One of the many – legitimate – concerns about the shale gas boom is that it is causing industrialization of the landscape, as thousands of wells are drilled (currently in Pennsylvania – hundreds of thousands eventually) and tens of thousands of miles of pipelines and infrastructure are constructed. While these impacts can be managed, they are large, and will get a lot larger.
But opponents of shale gas should be careful what they wish for. If we were to bypass natural gas and go straight to a reliance of renewable energy, we would still not be able to avoid landscape industrialization.
As I wrote here, the National Renewable Energy Laboratory (NREL) has issued a study that says that renewable electricity generation - from technologies that are commercially available today - is “more than adequate” to supply 80 percent of total U.S. electricity generation in 2050. This excellent summary provides a great overview. It also illustrates something that needs to be acknowledged: impacts and tradeoffs.
To be sure, getting to 80% renewable generation is an essential goal. And gas can be a bridge that we can use to reach it. But it will not come without cost to the environment, because no form of energy generation is totally benign.
To get to 80 percent renewable energy penetration, NREL says that on-shore wind power, for example, will have to grow from well less than 10 percent of generation today (about 10 gigawatts) to more than 40 percent (560 gigawatts) by 2050:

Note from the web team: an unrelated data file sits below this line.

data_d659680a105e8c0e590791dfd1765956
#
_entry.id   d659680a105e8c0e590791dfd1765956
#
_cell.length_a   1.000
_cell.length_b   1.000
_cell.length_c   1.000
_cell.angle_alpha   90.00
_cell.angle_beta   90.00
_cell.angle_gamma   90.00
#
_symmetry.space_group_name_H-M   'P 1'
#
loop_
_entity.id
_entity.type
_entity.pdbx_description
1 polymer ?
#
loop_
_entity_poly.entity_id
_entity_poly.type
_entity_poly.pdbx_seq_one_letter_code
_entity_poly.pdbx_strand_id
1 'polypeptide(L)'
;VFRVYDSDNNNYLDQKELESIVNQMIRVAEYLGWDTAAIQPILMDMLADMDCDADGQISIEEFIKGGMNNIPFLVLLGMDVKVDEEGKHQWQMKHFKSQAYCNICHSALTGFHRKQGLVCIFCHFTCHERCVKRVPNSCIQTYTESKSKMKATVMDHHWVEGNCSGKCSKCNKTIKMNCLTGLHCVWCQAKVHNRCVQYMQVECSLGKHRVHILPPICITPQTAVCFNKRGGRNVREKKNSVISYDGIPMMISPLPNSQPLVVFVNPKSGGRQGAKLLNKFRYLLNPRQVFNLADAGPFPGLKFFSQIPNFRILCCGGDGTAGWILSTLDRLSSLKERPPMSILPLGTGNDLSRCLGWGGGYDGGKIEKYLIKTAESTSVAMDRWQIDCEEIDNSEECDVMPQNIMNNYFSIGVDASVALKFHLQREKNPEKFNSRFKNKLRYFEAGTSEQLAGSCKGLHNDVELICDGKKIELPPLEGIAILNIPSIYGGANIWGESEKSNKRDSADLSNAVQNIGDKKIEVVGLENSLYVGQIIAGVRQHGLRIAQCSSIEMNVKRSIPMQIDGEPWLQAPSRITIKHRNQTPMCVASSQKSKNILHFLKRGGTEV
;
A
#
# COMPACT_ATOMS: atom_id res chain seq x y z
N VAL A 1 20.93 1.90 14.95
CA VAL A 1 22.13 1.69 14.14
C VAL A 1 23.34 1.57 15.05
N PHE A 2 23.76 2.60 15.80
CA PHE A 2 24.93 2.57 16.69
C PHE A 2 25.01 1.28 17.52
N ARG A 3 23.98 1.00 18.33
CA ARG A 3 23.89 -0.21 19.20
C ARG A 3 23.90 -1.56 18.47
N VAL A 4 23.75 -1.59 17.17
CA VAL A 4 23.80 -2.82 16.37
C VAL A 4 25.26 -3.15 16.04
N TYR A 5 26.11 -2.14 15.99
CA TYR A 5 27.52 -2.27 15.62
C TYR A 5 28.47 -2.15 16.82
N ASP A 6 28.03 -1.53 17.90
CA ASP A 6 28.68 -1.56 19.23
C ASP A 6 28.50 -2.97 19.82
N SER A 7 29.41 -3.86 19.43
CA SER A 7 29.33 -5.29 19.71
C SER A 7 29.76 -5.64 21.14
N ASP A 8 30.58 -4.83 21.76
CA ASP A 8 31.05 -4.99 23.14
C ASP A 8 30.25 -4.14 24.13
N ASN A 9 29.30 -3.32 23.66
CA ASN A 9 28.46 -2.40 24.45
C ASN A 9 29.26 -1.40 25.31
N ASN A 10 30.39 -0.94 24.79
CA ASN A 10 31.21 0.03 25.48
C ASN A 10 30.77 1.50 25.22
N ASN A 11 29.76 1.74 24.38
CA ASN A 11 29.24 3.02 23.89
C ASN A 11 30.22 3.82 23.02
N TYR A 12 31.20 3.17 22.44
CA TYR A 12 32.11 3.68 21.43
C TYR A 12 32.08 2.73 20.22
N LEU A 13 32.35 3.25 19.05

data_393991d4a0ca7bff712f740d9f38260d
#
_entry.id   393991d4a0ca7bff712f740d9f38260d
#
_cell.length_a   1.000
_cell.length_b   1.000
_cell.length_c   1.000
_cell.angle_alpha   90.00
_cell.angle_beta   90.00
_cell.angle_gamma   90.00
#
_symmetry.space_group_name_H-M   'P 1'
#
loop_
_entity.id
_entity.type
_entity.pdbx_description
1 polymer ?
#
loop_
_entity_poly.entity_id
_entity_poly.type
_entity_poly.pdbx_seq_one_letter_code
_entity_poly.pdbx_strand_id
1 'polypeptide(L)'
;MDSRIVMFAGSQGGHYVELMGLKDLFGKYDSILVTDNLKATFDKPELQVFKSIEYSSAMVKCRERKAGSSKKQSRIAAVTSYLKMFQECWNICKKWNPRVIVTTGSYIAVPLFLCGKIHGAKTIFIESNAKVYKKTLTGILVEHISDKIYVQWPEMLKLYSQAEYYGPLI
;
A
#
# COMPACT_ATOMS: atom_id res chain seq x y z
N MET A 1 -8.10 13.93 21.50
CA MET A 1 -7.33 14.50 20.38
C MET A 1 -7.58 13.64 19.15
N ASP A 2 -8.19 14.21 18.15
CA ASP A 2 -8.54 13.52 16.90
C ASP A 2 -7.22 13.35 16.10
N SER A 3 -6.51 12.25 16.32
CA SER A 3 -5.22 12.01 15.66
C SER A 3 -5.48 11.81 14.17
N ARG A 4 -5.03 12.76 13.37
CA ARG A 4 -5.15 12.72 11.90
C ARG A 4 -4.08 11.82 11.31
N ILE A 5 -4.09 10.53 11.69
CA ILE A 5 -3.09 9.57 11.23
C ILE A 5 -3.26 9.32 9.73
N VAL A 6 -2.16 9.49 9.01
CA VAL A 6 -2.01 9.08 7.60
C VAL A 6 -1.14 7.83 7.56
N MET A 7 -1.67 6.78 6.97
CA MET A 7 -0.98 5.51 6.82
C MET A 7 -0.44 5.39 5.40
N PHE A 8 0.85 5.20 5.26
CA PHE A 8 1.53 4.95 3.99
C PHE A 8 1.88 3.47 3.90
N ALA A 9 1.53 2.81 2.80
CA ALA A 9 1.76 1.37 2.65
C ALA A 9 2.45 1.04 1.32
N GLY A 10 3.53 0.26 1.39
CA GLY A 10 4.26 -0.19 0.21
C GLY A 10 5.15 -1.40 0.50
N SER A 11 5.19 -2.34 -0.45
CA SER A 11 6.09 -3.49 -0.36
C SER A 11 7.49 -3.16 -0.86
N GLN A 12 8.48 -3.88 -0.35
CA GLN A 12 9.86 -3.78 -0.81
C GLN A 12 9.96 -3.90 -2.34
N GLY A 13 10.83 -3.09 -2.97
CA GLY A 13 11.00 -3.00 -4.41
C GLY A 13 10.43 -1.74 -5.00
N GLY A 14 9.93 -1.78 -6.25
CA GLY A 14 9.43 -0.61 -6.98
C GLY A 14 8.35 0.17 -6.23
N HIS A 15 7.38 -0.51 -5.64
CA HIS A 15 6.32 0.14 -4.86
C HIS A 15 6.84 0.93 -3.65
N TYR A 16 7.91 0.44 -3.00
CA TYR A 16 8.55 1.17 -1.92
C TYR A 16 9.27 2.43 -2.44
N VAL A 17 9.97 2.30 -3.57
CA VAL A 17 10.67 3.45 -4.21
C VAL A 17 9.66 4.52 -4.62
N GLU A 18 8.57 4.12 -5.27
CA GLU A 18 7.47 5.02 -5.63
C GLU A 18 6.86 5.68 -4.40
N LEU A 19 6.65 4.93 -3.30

That implies enormous increases in the number of deployed wind turbines – and thus in developed ridgetops in the eastern U.S. What will be the impact to birds, bats, habitats, wildlife, and viewsheds - all concerns that have been expressed about growth in wind power? There are approaches to mitigate these impacts, and research and new technologies are being developed to further reduce impacts. But there will be costs.
And then there is transmission. Getting to 80 percent renewables implies the need for construction of 110-190 million miles of new transmission and 47-80,000 miles of new intertie capacity, according to NREL. Again, there will be enormous habitat fragmentation and myriad other impacts as transmission towers and power lines spiderweb across the landscape.
There is no free energy lunch.
Vision, commitment, investment, stakeholder involvement, and smart planning are all urgently needed as we make our future energy choices.